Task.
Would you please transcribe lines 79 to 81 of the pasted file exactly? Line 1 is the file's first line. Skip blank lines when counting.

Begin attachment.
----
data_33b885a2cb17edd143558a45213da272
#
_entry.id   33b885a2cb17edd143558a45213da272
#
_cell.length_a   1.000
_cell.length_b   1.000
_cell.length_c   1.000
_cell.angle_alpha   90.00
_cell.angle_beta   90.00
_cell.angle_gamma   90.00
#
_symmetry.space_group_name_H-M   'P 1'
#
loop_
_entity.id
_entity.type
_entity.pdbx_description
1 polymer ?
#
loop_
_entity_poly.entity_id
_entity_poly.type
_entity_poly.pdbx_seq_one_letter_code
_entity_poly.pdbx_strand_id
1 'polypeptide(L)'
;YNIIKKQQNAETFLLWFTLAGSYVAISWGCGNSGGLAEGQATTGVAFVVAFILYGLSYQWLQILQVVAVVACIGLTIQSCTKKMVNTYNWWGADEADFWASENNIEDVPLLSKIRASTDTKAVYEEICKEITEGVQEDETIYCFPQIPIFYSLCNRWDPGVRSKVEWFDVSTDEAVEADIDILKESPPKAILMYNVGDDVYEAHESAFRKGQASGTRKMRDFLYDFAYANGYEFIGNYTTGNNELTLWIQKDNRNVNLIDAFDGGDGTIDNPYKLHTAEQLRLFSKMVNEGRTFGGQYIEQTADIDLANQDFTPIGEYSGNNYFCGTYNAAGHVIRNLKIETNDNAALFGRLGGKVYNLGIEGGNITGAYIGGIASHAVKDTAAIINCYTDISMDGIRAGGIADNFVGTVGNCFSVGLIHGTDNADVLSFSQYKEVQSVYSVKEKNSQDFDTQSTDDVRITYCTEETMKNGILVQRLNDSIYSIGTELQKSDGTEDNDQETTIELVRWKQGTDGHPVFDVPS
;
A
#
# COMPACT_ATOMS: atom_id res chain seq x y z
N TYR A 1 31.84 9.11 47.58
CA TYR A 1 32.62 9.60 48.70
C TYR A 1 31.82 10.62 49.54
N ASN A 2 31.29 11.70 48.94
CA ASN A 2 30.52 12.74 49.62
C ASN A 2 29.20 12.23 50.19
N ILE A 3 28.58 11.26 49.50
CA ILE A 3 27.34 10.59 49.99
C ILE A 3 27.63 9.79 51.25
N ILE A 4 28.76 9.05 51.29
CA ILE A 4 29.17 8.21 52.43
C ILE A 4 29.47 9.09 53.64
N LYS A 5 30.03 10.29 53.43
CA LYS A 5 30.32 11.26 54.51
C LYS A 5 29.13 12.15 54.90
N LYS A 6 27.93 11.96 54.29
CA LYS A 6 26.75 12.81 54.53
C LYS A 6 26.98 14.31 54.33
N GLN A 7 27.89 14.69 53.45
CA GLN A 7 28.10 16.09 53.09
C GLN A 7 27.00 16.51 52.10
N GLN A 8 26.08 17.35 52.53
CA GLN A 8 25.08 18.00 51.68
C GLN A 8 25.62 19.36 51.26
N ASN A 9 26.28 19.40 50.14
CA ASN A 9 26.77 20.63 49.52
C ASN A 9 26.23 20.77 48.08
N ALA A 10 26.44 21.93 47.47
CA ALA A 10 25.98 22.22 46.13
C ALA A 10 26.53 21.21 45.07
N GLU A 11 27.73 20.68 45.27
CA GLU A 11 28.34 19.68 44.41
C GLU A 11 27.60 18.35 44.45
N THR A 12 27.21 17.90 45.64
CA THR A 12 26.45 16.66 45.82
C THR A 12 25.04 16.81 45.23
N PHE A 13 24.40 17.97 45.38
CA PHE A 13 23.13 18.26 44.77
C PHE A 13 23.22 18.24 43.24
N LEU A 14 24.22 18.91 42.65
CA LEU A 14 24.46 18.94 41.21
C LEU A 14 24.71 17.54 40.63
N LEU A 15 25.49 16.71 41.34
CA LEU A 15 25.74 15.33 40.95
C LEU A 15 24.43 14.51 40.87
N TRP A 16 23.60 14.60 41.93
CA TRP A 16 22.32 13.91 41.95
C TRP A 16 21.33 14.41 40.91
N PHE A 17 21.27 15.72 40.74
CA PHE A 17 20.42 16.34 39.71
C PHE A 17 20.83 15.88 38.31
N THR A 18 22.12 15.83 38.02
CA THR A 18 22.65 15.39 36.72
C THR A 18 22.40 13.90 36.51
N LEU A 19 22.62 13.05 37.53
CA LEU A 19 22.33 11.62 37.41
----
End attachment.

N PHE A 17 21.27 15.72 40.74
CA PHE A 17 20.42 16.34 39.71
C PHE A 17 20.83 15.88 38.31